Keynote talks

1. Innovation at the Dawn of Japanese Video Games: Speed Race to Space Invaders

    Tomohiro Nishikado
    Adviser to Taito Corporation, and Developer of "Space Invaders"

ABSTRACT: It has been over 40 years since Atari―the company that should be considered the origin point of video games―released Pong. While mechanical games were common place in Japan at the time, the form of the games played on television-operated consoles changed significantly. Speed Race―the first Japanese racing game―was developed in the context where research and development on video games in Japan was conducted independently. This game was also the first to make it as far as being licensed and exported overseas. Space Invaders―the game often said to mark the origin of microcomputer-based Japanese video games―was completed as video game technology and development evolved towards use microcomputers. Taking into account Speed Race and Space Invaders, the theme of this talk will be centred around the exploration of the early dawn of Japanese video games through an investigation of the transition process from the conceptualization of video games to their realization, as well as considering how it was being echoed on the market at large.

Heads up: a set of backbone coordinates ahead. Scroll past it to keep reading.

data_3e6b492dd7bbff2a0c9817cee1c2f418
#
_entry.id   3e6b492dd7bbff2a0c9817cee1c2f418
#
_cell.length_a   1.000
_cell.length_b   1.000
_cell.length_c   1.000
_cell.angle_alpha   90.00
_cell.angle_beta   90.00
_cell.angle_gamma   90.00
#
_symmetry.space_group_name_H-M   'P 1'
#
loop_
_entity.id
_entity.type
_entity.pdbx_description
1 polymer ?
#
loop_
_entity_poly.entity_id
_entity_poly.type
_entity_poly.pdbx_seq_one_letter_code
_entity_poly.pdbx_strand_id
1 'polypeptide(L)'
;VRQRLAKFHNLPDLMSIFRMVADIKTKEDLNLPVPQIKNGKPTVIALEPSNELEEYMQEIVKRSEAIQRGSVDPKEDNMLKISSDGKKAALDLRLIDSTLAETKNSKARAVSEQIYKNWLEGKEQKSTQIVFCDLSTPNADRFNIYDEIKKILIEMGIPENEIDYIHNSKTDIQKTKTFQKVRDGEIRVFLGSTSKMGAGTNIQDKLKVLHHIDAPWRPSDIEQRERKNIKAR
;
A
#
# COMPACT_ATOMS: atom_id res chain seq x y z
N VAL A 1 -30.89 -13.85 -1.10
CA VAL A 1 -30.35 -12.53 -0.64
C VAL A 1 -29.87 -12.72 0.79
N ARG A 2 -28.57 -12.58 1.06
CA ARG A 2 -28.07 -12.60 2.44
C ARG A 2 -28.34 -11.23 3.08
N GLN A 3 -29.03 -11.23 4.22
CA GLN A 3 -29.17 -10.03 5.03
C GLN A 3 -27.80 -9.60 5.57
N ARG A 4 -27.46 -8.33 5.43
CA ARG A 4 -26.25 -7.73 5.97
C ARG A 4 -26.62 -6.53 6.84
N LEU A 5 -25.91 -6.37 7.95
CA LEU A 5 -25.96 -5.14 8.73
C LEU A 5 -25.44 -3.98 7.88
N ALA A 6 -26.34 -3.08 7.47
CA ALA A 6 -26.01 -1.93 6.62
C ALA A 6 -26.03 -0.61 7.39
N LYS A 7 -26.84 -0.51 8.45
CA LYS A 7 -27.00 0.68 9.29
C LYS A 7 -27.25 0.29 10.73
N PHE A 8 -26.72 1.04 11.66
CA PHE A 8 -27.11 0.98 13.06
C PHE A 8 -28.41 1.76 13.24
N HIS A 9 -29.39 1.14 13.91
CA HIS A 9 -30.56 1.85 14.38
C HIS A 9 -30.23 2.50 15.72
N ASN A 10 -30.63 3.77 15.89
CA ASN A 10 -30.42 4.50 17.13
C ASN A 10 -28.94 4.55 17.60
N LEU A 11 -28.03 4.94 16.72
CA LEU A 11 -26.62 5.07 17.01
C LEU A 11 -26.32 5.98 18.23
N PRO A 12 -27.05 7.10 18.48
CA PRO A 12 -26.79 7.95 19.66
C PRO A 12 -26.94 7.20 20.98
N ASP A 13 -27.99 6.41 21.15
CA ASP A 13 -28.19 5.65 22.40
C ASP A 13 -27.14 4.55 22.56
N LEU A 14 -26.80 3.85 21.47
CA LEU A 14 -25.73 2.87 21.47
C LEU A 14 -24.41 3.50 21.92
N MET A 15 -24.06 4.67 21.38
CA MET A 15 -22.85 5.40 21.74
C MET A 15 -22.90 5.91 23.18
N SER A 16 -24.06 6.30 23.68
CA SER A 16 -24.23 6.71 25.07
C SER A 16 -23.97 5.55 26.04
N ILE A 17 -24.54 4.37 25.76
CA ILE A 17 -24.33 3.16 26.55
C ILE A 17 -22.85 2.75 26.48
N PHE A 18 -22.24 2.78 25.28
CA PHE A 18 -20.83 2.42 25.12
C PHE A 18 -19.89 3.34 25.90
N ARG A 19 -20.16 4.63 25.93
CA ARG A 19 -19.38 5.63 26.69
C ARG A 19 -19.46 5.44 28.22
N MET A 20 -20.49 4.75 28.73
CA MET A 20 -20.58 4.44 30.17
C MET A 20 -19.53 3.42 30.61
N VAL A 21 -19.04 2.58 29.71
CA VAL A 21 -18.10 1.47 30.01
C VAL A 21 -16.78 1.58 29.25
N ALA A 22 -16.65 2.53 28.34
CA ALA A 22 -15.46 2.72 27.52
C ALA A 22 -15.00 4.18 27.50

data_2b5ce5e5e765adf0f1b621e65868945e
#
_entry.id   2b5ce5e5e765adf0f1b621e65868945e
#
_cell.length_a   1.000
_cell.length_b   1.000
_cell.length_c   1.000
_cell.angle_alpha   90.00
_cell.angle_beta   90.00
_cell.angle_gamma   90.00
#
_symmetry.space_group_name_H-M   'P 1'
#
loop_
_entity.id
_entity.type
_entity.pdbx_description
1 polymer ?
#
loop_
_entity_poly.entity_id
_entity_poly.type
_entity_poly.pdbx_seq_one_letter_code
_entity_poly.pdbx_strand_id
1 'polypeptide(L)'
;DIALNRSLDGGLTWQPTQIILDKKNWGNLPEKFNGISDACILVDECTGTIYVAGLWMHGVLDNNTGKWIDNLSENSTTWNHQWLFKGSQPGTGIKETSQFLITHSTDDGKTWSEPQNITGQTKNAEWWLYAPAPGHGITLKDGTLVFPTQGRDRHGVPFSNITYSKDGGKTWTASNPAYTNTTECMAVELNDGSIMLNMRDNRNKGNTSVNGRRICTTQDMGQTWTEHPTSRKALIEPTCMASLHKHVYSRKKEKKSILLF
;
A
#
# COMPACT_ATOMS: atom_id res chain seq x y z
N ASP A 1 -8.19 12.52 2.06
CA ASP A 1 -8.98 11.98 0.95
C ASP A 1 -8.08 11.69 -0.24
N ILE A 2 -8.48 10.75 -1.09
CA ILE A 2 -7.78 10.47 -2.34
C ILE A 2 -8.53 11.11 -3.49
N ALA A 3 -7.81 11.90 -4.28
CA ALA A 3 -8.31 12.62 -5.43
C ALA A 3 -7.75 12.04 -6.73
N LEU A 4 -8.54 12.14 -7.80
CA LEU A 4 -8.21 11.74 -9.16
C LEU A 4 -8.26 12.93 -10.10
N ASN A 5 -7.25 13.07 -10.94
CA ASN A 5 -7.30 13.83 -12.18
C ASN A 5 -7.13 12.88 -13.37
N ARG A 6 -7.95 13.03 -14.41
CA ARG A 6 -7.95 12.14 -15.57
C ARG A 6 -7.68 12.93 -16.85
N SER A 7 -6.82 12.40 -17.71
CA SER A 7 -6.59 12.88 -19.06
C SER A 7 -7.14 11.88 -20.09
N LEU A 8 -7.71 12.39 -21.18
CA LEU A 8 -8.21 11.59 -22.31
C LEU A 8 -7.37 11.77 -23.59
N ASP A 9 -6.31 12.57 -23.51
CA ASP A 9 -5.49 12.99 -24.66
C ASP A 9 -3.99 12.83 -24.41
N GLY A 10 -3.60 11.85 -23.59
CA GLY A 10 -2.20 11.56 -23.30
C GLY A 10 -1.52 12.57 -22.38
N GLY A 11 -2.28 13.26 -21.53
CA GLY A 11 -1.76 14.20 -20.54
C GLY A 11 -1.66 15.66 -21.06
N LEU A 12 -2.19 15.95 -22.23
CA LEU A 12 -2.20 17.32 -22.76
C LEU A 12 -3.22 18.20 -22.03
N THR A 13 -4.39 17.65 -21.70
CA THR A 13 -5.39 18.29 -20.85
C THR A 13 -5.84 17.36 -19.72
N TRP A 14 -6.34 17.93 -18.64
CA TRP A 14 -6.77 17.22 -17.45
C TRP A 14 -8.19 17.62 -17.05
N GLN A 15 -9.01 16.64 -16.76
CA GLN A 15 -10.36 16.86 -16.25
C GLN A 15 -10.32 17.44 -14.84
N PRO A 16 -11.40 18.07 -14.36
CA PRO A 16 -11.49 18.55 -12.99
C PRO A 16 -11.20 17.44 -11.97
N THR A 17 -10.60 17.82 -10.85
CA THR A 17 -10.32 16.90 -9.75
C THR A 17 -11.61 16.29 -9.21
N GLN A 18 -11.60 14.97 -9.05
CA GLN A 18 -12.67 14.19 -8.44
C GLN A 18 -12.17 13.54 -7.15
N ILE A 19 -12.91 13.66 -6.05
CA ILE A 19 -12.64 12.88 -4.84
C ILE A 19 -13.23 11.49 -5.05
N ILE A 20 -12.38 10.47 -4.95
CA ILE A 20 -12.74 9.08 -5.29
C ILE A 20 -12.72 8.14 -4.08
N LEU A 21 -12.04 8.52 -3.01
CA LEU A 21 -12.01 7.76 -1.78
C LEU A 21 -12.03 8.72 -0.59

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Tomohiro Nishikado is a Japanese video game developer. He is best known as the creator of the shooter game Space Invaders, released to the public in 1978 by the Taito Corporation of Japan, often credited as the first shoot 'em up and for beginning the golden age of video arcade games. Prior to Space Invaders, he was also the designer for many of Taito's earlier hits, including the early team sport games Soccer and Basketball in 1973, the early scrolling racing video game Speed Race in 1974, the early dual-stick on-foot multi-directional shooter Western Gun in 1975, and the first-person combat flight simulator Interceptor in 1975.